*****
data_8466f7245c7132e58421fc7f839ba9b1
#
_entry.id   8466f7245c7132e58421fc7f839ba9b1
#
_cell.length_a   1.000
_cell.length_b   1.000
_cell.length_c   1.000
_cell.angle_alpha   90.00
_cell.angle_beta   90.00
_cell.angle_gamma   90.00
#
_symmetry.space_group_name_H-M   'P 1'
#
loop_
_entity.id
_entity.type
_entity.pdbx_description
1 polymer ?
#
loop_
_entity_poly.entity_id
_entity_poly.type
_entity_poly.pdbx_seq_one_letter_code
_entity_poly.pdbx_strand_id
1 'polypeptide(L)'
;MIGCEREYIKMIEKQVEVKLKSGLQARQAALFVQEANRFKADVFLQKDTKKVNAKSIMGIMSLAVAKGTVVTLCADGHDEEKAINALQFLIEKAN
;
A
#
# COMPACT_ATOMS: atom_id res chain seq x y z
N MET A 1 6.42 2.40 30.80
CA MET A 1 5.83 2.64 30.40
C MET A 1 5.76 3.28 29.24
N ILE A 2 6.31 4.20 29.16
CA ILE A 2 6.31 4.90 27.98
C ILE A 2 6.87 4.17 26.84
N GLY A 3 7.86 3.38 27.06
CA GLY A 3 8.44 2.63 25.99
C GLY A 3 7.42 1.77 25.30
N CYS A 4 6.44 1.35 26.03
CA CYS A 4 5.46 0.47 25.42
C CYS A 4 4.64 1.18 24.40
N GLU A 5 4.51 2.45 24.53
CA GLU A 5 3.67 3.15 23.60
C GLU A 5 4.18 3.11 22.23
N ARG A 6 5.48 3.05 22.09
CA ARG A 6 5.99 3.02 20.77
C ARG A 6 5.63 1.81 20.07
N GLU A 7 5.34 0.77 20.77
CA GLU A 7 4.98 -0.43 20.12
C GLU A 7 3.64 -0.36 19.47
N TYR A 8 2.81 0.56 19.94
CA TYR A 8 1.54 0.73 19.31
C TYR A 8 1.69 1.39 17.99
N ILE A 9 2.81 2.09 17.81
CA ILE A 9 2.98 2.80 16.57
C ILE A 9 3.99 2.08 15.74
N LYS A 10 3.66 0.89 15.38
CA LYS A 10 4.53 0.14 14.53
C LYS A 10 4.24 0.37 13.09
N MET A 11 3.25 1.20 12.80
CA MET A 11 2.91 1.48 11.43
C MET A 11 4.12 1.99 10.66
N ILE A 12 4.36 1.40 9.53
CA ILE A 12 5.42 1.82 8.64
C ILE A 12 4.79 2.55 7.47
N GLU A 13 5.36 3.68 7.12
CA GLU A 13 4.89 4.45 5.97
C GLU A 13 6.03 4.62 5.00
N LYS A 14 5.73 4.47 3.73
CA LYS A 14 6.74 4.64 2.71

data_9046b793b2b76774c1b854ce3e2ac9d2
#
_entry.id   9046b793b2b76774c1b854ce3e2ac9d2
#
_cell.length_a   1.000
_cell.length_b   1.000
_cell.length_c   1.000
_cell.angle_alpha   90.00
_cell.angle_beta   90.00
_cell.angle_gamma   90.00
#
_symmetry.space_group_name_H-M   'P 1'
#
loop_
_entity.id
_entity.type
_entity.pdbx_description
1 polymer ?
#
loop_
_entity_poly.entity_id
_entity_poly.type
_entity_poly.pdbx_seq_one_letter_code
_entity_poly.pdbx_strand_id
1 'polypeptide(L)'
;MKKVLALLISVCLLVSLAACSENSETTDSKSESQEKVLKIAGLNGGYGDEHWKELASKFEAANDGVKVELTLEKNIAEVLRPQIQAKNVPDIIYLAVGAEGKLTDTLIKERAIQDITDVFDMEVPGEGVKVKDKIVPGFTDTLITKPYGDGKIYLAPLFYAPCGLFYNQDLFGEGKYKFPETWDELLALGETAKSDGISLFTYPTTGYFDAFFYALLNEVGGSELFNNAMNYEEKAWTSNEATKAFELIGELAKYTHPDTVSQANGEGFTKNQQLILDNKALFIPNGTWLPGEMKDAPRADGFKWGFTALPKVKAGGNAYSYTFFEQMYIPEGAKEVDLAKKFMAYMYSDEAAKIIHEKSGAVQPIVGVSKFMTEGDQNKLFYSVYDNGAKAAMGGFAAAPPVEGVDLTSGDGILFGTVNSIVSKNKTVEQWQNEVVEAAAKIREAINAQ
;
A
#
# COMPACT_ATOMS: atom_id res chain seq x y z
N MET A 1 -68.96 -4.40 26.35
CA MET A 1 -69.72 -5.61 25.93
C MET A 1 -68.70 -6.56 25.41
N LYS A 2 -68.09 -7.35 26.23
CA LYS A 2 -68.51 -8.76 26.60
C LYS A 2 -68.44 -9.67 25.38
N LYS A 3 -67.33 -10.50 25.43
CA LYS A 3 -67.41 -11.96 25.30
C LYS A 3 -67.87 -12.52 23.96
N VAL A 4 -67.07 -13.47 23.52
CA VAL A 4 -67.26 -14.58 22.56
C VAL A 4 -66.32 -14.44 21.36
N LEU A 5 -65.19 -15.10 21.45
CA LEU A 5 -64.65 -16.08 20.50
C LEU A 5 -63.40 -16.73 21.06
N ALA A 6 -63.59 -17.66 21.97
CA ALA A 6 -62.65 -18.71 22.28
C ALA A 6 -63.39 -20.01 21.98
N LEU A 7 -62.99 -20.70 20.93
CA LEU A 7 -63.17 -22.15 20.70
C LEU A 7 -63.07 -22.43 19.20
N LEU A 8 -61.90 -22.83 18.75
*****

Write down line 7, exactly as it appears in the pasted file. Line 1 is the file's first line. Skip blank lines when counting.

_cell.length_c   1.000